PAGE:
headroom in there so that a larger, better battery can be used later, such
      as the Trojan
      L16's or equivalent. They're the same size, just taller than my current
      batteries.
      There's some serious framing in this cabinet since 16 batteries would weigh
      1280 pounds.
      I can see my shed sinking into the ground already :-)

      I bought 2 Solec 90W panels and a Morningstar Sunlight series charge
      controller 3 weeks
      ago. After I finish the battery cabinet, they will be mounted on the shed
      roof (phase
      4). I've been taking pictures of each step as I build/add something new, and
      these will
      be scanned in later for the web site. If I get them scanned sooner, I'll
      email out some
      samples. That's where the project stands right now.

      James Ferrill



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    • James Ferrill
      ... Thanks for that info, Chuck. I downloaded all those pdf files and read them oldest to newest. Fascinating and scary at the same time. Based on the facts
      Message 2 of 9 , May 15, 2000
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        Chuck Wright wrote:

        > This link has several papers about oil. I looked at the first one,
        > and it is most interesting.
        >
        > http://www.simmonsco-intl.com/web/html/matt.asp?thispage=simple

        Thanks for that info, Chuck. I downloaded all those pdf files and read them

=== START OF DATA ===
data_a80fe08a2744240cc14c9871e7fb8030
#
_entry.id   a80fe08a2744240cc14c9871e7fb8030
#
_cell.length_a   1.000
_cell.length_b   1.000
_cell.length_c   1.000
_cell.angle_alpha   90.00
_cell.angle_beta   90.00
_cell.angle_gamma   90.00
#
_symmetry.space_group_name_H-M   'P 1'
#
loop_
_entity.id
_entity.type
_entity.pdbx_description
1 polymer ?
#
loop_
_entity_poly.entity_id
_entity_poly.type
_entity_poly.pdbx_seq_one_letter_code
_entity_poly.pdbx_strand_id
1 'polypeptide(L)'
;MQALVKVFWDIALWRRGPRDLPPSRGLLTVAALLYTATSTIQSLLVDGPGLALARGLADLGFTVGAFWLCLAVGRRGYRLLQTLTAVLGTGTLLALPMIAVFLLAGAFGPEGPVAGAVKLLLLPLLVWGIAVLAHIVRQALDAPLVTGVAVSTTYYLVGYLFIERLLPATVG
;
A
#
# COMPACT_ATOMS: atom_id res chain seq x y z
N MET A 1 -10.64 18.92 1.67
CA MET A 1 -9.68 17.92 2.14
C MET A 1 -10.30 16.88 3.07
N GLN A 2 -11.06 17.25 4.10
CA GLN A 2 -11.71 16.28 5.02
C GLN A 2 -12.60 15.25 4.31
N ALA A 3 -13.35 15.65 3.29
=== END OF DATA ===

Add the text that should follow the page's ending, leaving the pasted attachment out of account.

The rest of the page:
oldest to newest. Fascinating and scary at the same time. Based on the facts
        they presented, it seems unlikely we would have an embargo of any kind, except
        from maybe Iraq. But if OPEC keeps the production down, we are basically
        facing demand exceeding supply, with prices going way up and probably gas
        lines again. One interesting fact that I gleaned from that report was the
        question of how do you enforce or even do gas rationing since many stations
        are totally automated with no attendant to enforce the rules. Answer: you
        don't, it's every person for himself :-)

        James
      • James Ferrill
        ... The charge controller I bought was almost the same one on that electric car, a 24V, 20A unit by Morningstar.. The two solar panels I have can charge my
        Message 3 of 9 , May 15, 2000
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          "Ewert, Mike" wrote:

          > Q: When you say "Based on the strict current limited requirements of that
          > small internal battery", do you mean that a normal charge controller set on
          > either sealed or flooded would allow the voltage to go too high or low?

          The charge controller I bought was almost the same one on that electric car, a
          24V, 20A unit by Morningstar.. The two solar panels I have can charge my battery
          bank at 5.25 amps at the most. For maximum life, you limit the maximum charge
          current of a lead-acid battery to the C/20 rate, which is the amp-hour rating of
          the battery divided by 20. My set of golf car batteries have 220 Ah, so the C/20
          rate is 11 amps and thus cannot be overcharged by my panels. But the internal
          battery of the mower is 17 Ah, with a C/20 rate of .85 amp. So connecting the
          same controller/panel setup would result in shortened battery life and probable
          battery failure due to overcharging. The solution is to limit the charging
          current, which is why they selected a power cube for the mower with a max output
          of .8 amps. It limits itself. For the time being, I'll just use the factory
          power cube and run it off of the inverter.

          James